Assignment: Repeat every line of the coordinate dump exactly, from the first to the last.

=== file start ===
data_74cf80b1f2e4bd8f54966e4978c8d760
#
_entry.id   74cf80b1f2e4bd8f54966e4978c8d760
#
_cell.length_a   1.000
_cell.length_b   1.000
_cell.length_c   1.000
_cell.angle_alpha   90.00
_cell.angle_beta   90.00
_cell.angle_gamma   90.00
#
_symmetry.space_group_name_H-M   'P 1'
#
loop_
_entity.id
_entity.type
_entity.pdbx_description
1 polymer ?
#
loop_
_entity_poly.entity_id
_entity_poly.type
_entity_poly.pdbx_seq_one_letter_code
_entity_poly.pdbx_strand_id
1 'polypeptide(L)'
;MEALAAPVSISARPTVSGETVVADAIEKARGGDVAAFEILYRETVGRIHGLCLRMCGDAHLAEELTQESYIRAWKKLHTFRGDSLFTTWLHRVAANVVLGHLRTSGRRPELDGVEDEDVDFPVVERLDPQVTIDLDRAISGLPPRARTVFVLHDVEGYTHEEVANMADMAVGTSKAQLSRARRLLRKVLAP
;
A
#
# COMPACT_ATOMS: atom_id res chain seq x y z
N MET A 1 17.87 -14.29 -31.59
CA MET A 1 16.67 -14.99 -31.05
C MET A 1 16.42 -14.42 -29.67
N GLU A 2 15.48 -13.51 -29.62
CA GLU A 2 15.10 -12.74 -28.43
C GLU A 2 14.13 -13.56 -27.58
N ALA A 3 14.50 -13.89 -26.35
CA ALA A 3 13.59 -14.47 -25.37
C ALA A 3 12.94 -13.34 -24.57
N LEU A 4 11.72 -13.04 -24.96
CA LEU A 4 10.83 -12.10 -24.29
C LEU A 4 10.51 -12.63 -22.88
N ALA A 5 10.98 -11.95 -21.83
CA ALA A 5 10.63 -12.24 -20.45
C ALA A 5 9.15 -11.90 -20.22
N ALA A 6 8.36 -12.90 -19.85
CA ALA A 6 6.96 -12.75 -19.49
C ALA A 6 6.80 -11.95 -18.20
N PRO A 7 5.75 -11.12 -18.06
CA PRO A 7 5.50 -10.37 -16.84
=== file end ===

data_74cf80b1f2e4bd8f54966e4978c8d760
#
_entry.id   74cf80b1f2e4bd8f54966e4978c8d760
#
_cell.length_a   1.000
_cell.length_b   1.000
_cell.length_c   1.000
_cell.angle_alpha   90.00
_cell.angle_beta   90.00
_cell.angle_gamma   90.00
#
_symmetry.space_group_name_H-M   'P 1'
#
loop_
_entity.id
_entity.type
_entity.pdbx_description
1 polymer ?
#
loop_
_entity_poly.entity_id
_entity_poly.type
_entity_poly.pdbx_seq_one_letter_code
_entity_poly.pdbx_strand_id
1 'polypeptide(L)'
;MEALAAPVSISARPTVSGETVVADAIEKARGGDVAAFEILYRETVGRIHGLCLRMCGDAHLAEELTQESYIRAWKKLHTFRGDSLFTTWLHRVAANVVLGHLRTSGRRPELDGVEDEDVDFPVVERLDPQVTIDLDRAISGLPPRARTVFVLHDVEGYTHEEVANMADMAVGTSKAQLSRARRLLRKVLAP
;
A
#
# COMPACT_ATOMS: atom_id res chain seq x y z
N MET A 1 17.87 -14.29 -31.59
CA MET A 1 16.67 -14.99 -31.05
C MET A 1 16.42 -14.42 -29.67
N GLU A 2 15.48 -13.51 -29.62
CA GLU A 2 15.10 -12.74 -28.43
C GLU A 2 14.13 -13.56 -27.58
N ALA A 3 14.50 -13.89 -26.35
CA ALA A 3 13.59 -14.47 -25.37
C ALA A 3 12.94 -13.34 -24.57
N LEU A 4 11.72 -13.04 -24.96
CA LEU A 4 10.83 -12.10 -24.29
C LEU A 4 10.51 -12.63 -22.88
N ALA A 5 10.98 -11.95 -21.83
CA ALA A 5 10.63 -12.24 -20.45
C ALA A 5 9.15 -11.90 -20.22
N ALA A 6 8.36 -12.90 -19.85
CA ALA A 6 6.96 -12.75 -19.49
C ALA A 6 6.80 -11.95 -18.20
N PRO A 7 5.75 -11.12 -18.06
CA PRO A 7 5.50 -10.37 -16.84